On Thursday, November 15, 2012, AEDE welcomed Nicholas Muller, Assistant Professor in the Department of Economics at Middlebury College, to present his research titled, “Towards the Measurement of Net Economic Welfare: Inter-temporal Environmental Accounting in the US Economy” as part of the AEDE Seminar Series. This seminar was sponsored by the Environmental Policy Initiative at Ohio State, which is overseen by AEDE’s Professor Brent Sohngen.
Muller’s work focuses on measuring air pollution emissions damage in the US economy. He employs the use of an environmental accounting methodology to measure “Gross External Damage (GED)” due to air pollution emissions in the US during the years 2002, 2005 and 2008. Using quantities of emissions data reported by the US Environmental Protection Agency, GED was tabulated using source-and-pollutant-specific marginal damages produced by an integrated assessment model.
At the AEDE seminar Muller also presented recent research related to GED findings for the year 1999, which he is now adding to the previous analysis. In his work, Muller pursues time series measurement to analyze the GED data through the application of methods he developed previously with Mendelsohn and Nordhaus. This task of computing GED in multiple years is an important extension to static environmental accounting.
In his research Muller found that five sectors contributed to 90 percent of GED in the US during the time period examined: utilities, agriculture, manufacturing, transportation, and construction. In his data analysis he found that real GED is estimated to be $440 billion in 2002, $430 billion in 2005, and $335 billion in 2008. He theorizes that most of the reduction in GED from 2005 to 2008 was due to fewer emissions in the utility, manufacturing, agriculture, and transportation sectors.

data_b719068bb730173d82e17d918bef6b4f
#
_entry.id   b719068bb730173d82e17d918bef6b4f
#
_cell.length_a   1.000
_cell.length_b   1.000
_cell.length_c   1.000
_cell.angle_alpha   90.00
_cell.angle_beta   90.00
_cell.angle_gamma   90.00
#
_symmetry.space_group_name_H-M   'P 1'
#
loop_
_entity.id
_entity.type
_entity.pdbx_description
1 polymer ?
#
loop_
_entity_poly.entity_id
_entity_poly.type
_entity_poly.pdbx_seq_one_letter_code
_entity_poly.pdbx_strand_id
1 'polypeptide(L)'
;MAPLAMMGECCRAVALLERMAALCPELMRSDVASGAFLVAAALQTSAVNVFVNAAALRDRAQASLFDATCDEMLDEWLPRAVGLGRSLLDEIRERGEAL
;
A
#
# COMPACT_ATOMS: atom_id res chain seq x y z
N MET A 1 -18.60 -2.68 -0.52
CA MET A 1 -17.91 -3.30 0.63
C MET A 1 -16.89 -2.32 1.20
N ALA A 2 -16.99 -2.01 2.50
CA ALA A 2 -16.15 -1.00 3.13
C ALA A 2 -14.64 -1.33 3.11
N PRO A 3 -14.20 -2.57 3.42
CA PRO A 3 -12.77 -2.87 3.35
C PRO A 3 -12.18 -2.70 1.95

This research is significant as environmental accounting addresses some of the limitations of conventional measures of production and enables researchers to gain a more complete picture of national welfare. As reflected by Muller, “time series environmental accounting estimates rates of growth (or contraction) in the stocks of valuable natural resources and the magnitude of environmental damage from market production. Including these measures into augmented accounts is a critical step in closing the gap between the current production-based measures of output and a more complete picture of national economic welfare."
Additionally, the use of times series analysis is important as, by providing an estimation of air pollution damage indices over multiple years, Muller provides researchers and policymakers the opportunity to assess how the social costs from air pollution change relative to the size of the economy.
In moving forward on further data analysis, Muller and his team aim to extend the research to include the years 1999 and 2011 now that data from this period is becoming available. In particular, analysis of the pollution damage between 1999 and 2002 could prove very fruitful to gain insight on the value of regulatory programs that were put in place between these years.
To see Muller’s full presentation at the AEDE seminar, please click here.
November 19, 2012